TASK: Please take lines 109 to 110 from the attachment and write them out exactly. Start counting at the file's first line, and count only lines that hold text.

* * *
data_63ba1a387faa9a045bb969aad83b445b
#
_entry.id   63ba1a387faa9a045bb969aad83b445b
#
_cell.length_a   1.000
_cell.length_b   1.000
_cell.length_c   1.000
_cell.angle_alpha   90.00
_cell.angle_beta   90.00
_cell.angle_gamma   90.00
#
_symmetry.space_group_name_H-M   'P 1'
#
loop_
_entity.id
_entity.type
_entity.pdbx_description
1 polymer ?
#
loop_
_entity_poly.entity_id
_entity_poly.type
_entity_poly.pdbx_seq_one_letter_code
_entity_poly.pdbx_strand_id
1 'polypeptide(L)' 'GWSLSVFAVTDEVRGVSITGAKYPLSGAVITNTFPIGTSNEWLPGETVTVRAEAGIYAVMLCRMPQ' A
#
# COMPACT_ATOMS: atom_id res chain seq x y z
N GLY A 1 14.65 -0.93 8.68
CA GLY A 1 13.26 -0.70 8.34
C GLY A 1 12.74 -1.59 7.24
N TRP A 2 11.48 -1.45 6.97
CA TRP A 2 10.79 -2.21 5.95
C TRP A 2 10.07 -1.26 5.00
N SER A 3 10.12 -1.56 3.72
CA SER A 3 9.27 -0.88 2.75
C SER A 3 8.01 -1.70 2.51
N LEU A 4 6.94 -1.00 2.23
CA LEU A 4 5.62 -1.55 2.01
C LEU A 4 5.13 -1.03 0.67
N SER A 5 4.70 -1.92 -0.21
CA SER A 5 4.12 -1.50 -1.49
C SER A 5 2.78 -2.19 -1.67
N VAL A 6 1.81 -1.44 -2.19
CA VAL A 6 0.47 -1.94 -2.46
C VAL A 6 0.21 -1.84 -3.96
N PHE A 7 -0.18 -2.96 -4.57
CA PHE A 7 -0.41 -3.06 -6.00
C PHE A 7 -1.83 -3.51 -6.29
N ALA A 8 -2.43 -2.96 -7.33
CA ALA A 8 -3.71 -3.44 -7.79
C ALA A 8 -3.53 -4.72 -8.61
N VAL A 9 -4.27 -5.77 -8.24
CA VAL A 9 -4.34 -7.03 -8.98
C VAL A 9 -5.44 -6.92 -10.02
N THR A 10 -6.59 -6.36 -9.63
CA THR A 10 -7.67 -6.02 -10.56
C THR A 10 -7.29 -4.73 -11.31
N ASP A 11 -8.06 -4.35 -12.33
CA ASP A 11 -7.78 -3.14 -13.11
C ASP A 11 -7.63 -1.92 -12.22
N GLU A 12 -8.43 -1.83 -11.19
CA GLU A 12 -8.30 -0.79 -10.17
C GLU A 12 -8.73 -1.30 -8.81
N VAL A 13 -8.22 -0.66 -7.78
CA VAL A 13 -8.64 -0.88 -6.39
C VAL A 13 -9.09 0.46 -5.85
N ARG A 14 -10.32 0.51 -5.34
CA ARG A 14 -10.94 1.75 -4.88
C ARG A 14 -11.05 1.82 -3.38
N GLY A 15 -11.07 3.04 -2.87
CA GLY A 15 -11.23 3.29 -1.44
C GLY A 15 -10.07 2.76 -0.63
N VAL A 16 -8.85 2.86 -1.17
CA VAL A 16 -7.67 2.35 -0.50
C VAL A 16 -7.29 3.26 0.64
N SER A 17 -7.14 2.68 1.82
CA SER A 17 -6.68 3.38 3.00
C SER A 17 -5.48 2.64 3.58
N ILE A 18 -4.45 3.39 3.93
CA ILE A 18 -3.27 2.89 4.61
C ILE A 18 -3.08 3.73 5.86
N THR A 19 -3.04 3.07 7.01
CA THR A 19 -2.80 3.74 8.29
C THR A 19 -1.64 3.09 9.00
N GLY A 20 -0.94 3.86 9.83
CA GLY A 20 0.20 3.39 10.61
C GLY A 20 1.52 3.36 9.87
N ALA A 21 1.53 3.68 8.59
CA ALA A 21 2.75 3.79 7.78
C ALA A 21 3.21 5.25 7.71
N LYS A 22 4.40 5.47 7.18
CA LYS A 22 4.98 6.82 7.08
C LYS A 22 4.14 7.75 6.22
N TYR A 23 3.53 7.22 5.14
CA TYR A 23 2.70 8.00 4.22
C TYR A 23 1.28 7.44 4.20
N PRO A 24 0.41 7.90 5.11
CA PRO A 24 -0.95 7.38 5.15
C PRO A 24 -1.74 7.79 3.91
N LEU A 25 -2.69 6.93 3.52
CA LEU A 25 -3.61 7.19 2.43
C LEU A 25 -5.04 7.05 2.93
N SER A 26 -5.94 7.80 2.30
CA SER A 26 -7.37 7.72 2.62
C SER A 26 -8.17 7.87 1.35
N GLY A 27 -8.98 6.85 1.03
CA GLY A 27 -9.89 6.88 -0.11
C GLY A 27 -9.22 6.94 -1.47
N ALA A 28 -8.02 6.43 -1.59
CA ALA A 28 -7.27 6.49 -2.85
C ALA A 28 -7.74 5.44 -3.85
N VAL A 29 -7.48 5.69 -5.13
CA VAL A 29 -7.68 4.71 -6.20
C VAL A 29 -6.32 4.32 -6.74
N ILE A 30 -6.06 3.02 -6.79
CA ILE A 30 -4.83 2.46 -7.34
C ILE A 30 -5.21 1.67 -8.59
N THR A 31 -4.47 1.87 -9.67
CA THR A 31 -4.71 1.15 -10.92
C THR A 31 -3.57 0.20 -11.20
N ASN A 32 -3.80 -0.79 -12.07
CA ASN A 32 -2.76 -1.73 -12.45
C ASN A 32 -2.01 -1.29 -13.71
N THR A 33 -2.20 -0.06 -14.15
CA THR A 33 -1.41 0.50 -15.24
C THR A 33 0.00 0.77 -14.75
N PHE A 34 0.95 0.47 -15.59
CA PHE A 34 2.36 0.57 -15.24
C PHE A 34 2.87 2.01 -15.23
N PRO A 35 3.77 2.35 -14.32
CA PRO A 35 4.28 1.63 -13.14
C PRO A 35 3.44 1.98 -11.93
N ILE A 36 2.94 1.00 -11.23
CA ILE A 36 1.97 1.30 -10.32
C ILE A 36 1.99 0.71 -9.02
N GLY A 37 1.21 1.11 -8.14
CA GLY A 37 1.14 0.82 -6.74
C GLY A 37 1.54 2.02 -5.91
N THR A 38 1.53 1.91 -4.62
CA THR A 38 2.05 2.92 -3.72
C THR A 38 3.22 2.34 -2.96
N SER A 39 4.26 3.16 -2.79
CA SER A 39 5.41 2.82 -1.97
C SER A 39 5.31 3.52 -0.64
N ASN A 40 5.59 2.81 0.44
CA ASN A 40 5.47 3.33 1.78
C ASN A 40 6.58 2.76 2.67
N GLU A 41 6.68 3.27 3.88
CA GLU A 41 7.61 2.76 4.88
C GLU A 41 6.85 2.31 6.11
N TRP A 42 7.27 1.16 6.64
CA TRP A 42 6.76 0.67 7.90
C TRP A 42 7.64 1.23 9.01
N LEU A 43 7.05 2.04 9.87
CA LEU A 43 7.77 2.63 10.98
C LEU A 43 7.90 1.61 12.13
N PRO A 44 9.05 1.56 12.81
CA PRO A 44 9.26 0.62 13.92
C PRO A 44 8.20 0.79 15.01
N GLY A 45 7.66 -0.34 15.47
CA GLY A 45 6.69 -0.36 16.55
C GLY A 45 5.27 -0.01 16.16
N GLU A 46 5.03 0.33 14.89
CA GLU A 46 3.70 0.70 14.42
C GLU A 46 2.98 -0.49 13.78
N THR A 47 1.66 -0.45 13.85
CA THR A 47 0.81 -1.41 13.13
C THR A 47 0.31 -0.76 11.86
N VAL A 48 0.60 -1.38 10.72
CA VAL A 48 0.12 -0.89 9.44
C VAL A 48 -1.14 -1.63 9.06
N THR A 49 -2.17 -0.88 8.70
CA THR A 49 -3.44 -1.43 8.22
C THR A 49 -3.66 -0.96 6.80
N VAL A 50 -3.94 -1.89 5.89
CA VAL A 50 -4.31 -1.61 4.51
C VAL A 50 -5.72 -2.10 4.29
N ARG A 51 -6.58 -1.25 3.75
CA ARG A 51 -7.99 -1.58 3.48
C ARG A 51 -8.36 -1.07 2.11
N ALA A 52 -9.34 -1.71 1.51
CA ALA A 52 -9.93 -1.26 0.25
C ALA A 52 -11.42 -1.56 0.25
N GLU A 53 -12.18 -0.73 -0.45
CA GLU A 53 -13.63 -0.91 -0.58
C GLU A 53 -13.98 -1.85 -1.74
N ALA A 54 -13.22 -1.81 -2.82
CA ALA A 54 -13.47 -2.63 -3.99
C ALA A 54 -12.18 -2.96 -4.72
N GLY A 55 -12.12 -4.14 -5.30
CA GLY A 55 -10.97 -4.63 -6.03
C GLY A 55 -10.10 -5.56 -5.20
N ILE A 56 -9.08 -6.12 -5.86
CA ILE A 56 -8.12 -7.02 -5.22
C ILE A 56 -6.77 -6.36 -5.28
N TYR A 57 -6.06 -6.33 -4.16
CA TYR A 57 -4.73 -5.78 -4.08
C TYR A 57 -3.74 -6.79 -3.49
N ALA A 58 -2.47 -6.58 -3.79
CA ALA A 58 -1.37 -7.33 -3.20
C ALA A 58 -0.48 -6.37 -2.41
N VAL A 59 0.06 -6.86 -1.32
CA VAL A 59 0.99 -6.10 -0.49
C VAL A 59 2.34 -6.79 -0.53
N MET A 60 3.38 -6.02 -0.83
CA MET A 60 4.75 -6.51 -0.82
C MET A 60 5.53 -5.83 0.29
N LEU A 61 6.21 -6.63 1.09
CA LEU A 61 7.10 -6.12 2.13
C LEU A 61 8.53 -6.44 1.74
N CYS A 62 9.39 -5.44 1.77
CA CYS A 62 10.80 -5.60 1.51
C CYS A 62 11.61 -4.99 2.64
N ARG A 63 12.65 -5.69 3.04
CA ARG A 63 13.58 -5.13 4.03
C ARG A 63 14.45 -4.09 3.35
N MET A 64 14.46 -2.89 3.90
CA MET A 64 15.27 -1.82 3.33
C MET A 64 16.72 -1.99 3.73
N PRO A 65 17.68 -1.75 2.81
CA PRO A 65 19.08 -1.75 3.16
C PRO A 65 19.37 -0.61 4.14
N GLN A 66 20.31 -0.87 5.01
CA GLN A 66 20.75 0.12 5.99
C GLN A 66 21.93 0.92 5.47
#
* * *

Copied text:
N ALA A 28 -8.02 6.43 -1.59
CA ALA A 28 -7.27 6.49 -2.85